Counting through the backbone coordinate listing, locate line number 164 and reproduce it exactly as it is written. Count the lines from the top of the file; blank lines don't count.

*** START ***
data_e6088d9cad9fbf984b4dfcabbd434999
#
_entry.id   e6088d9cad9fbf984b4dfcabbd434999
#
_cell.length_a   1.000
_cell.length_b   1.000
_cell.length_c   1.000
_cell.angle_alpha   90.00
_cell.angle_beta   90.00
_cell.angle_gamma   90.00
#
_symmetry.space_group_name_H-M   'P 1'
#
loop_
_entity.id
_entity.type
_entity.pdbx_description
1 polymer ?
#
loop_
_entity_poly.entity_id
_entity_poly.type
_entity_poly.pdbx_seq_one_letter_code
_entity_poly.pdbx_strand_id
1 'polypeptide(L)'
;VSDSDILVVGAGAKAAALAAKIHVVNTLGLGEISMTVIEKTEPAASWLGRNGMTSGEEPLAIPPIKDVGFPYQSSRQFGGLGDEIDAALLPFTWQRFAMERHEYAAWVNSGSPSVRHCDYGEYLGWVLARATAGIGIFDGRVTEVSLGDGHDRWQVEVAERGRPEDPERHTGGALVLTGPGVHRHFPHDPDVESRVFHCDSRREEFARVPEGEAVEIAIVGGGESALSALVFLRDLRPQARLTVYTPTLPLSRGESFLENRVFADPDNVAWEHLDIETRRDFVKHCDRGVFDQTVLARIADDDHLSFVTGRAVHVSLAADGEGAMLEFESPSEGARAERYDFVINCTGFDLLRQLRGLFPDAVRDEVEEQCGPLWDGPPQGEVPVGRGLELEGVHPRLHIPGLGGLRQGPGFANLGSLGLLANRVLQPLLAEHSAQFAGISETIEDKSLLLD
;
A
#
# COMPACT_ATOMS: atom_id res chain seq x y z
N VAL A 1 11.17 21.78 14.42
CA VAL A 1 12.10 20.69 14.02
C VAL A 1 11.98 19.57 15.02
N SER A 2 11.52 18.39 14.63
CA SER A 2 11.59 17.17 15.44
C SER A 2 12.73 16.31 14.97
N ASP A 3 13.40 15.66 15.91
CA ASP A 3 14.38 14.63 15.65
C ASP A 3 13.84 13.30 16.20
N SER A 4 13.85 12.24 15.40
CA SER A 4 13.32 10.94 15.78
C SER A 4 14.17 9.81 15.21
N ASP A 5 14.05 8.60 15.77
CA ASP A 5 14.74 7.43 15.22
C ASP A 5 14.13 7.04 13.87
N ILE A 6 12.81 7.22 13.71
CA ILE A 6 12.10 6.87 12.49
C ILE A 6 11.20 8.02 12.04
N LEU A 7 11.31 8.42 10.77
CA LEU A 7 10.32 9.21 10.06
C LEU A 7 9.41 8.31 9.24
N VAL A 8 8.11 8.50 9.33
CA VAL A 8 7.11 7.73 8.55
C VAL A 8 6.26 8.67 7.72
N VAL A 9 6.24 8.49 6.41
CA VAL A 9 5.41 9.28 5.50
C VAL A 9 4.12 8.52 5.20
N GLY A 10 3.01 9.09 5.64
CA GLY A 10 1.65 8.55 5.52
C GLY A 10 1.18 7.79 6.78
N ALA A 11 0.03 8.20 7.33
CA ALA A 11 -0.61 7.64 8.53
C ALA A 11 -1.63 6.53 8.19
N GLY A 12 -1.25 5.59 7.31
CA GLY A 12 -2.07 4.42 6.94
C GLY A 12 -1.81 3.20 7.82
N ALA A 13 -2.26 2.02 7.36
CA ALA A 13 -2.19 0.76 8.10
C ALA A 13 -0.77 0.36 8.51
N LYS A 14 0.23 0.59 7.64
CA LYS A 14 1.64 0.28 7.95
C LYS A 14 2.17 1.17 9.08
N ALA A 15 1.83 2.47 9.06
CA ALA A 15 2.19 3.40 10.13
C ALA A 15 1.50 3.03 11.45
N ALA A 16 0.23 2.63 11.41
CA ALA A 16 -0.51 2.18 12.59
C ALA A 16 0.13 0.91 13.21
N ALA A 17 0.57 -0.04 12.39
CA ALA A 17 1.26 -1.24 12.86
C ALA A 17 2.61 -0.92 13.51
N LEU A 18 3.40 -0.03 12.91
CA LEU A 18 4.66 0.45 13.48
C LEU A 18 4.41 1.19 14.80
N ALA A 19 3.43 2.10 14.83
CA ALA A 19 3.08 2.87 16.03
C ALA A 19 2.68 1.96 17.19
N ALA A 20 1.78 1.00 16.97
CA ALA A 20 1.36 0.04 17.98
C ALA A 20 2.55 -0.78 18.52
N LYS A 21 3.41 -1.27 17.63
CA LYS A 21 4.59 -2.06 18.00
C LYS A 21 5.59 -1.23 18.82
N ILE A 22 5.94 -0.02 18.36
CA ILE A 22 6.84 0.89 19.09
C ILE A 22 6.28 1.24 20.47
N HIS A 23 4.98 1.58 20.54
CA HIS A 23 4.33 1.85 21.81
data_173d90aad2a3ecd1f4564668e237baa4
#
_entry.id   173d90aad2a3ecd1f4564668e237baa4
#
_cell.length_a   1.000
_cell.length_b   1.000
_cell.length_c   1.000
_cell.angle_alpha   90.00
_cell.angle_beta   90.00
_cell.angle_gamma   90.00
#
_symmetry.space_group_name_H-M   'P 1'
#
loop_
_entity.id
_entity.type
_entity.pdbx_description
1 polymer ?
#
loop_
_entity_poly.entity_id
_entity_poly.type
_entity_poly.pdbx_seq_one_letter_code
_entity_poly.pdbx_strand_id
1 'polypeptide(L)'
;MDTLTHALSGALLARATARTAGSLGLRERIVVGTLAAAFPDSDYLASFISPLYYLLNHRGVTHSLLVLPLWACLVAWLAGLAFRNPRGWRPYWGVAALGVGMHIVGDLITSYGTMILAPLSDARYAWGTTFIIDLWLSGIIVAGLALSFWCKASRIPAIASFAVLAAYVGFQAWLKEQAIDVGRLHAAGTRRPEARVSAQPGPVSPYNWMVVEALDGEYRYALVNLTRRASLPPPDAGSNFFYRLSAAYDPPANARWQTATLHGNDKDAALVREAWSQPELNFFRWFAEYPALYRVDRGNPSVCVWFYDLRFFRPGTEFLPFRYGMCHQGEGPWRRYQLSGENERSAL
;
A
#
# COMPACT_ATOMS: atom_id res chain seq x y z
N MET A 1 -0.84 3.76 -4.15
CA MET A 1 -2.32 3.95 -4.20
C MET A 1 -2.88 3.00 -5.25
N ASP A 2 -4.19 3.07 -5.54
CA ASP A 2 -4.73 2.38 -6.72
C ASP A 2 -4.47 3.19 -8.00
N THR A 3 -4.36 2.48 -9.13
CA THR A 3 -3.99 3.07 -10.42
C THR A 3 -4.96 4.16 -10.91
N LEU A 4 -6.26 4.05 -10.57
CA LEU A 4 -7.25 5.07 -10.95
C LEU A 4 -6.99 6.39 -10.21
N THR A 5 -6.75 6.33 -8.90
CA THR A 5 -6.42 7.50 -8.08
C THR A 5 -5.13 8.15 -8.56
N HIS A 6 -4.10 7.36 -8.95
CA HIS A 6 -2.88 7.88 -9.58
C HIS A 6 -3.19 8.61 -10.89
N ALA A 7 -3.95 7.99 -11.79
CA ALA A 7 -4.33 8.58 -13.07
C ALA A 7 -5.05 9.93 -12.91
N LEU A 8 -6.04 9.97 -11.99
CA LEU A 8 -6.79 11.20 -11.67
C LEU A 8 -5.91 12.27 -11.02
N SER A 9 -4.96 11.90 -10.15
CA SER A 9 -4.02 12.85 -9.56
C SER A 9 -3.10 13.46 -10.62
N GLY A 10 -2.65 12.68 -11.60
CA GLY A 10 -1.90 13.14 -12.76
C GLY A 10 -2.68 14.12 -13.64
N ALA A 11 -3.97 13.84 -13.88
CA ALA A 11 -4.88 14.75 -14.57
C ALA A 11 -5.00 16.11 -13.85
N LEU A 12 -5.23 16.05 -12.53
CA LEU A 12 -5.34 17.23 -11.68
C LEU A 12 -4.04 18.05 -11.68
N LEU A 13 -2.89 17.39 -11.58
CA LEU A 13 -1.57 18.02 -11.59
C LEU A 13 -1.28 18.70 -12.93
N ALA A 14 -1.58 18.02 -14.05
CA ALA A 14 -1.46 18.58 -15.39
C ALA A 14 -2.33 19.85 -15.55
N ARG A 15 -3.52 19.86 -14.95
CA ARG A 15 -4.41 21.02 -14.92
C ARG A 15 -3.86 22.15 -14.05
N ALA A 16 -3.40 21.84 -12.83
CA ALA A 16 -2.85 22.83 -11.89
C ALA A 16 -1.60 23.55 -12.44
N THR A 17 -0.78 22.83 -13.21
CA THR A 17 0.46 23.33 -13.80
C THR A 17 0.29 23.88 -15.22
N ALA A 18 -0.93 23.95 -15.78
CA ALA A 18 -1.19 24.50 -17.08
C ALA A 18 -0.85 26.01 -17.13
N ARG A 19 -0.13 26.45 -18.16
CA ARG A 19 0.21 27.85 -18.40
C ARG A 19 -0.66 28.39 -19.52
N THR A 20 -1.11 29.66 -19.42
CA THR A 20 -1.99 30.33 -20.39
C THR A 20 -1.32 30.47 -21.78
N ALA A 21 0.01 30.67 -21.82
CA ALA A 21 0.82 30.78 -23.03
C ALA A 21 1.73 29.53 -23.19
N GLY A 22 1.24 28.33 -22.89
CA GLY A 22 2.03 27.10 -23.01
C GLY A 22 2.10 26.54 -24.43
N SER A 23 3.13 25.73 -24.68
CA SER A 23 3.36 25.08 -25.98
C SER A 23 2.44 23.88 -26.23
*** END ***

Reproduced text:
C LEU A 12 -4.04 18.05 -11.68